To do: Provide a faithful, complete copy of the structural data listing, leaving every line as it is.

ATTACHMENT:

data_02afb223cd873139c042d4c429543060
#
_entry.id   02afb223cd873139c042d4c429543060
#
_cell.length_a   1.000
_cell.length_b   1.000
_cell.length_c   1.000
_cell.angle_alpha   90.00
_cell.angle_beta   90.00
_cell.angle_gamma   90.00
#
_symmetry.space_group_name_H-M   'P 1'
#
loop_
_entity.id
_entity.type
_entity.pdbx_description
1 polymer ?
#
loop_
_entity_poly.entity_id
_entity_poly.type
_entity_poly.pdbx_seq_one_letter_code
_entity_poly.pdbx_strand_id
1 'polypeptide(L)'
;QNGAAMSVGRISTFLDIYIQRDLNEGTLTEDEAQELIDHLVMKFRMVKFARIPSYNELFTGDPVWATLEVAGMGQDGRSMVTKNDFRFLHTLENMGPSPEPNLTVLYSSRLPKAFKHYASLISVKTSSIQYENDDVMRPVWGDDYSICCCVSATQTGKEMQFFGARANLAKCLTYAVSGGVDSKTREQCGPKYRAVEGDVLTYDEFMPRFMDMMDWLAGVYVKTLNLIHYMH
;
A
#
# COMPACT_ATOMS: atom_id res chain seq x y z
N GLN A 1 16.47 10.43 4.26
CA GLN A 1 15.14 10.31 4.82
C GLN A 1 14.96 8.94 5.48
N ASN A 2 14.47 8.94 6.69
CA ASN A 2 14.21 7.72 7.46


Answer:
data_02afb223cd873139c042d4c429543060
#
_entry.id   02afb223cd873139c042d4c429543060
#
_cell.length_a   1.000
_cell.length_b   1.000
_cell.length_c   1.000
_cell.angle_alpha   90.00
_cell.angle_beta   90.00
_cell.angle_gamma   90.00
#
_symmetry.space_group_name_H-M   'P 1'
#
loop_
_entity.id
_entity.type
_entity.pdbx_description
1 polymer ?
#
loop_
_entity_poly.entity_id
_entity_poly.type
_entity_poly.pdbx_seq_one_letter_code
_entity_poly.pdbx_strand_id
1 'polypeptide(L)'
;QNGAAMSVGRISTFLDIYIQRDLNEGTLTEDEAQELIDHLVMKFRMVKFARIPSYNELFTGDPVWATLEVAGMGQDGRSMVTKNDFRFLHTLENMGPSPEPNLTVLYSSRLPKAFKHYASLISVKTSSIQYENDDVMRPVWGDDYSICCCVSATQTGKEMQFFGARANLAKCLTYAVSGGVDSKTREQCGPKYRAVEGDVLTYDEFMPRFMDMMDWLAGVYVKTLNLIHYMH
;
A
#
# COMPACT_ATOMS: atom_id res chain seq x y z
N GLN A 1 16.47 10.43 4.26
CA GLN A 1 15.14 10.31 4.82
C GLN A 1 14.96 8.94 5.48
N ASN A 2 14.47 8.94 6.69
CA ASN A 2 14.21 7.72 7.46